But the important thing to remember is that we must try. We must fight. There is no easy answer on this journey of ours. There is no magic pill, no miracle cure. But there are millions of people out there who are suffering like we are. Our loved ones, who watch us suffer, suffer with us. On the flip side, there are people out there who will step up and be a part of your support system. There are people who will help you when you need it, calm you down when what I call “anxiety girl” starts getting too ratcheted up, and there are people who will love and support you.
Maybe you already know these people. Maybe you don’t. But they will find you. The Universe has a way of connecting us with the right people at the right time.
Find the good in your life to the best of your ability, but also be the good.
Energy is a powerful thing, and if you continue to put out good energy, it will come back to you. You will not know when it will come back to you. You won’t yet know how. But one day, it will come. And it will overwhelm you with the rewards of continuing to be the good, to the best of your ability and depending on how many spoons you have that day.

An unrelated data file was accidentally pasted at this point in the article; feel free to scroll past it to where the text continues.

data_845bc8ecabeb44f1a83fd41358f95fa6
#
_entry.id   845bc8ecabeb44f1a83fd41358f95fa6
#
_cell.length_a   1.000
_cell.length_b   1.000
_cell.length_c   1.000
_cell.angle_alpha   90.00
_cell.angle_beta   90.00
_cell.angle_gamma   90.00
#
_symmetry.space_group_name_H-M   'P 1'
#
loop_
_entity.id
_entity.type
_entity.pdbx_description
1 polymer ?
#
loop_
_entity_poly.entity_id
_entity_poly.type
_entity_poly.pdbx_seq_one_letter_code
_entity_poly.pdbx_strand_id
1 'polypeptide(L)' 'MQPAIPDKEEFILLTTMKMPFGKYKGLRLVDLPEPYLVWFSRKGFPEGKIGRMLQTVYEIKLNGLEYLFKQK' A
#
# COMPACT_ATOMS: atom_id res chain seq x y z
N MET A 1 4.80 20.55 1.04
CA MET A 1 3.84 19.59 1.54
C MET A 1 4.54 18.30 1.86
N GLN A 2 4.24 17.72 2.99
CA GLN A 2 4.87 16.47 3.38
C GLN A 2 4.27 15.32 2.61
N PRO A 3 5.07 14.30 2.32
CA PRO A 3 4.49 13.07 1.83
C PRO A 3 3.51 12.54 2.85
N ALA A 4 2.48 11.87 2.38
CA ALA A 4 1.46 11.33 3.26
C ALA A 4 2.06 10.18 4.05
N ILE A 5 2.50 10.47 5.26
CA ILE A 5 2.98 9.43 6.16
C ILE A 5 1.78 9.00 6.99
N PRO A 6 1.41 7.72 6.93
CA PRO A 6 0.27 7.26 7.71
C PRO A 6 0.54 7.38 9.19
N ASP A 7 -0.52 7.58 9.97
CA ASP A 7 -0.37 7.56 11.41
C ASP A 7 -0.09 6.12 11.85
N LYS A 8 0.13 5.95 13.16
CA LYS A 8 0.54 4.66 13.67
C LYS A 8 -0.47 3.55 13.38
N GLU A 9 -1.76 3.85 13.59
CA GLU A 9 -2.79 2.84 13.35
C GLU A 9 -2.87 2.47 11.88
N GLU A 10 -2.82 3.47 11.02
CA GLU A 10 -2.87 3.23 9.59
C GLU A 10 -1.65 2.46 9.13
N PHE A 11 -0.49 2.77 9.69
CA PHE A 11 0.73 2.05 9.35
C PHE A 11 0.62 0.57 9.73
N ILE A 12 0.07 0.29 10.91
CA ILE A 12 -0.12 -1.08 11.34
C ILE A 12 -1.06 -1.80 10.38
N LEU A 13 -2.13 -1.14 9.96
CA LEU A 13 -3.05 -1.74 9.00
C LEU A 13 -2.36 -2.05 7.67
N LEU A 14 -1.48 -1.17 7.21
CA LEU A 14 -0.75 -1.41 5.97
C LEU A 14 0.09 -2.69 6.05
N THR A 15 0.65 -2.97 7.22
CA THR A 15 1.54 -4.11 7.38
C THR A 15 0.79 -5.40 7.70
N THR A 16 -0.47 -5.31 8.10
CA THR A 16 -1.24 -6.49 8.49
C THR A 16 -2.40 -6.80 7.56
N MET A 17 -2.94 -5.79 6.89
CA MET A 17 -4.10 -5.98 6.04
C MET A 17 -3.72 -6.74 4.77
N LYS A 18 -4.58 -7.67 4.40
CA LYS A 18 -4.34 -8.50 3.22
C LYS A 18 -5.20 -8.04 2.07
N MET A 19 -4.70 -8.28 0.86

Don’t give up, Warriors. My mom always says (along similar lines of The Serenity Prayer), “Hope for the best. Prepare for the worst. Accept what comes.”
This is not the life we would have chosen for ourselves, no matter what disorder, disability or disease you (or your loved one) suffer from. All we can do is move through it, day by day; sometimes just hour by hour.
Find the good in your life. Be the good in the world. Acceptance is the last stage of grief, and while we might think we have reached acceptance one day, the next month or even the next day we can be right back in the troughs of the cycle of grief.
Find a mantra—something you can repeat to yourself when things get bad to remind yourself to hang tough. At first, mine was ‘ride the wave.’ Then it was ‘it’s just down season.’ Now, it’s a combination of ‘it’s just down season’ and The Serenity Prayer. Repeat it over and over to yourself, every time you feel like life has just knocked you down another peg (or five).
I understand all too well that every day, every single day, is a struggle for the chronically and mentally ill. Some days are harder, some days are better. But it’s always a struggle. It’s always a fight.
If you haven’t gleaned anything from this article, then take this: Always hold on to your hope.
With hope, anything is possible.
With hope, we can survive.
With hope, we will pick up our swords and shields and rise up to be the Warriors we are and live to fight another day.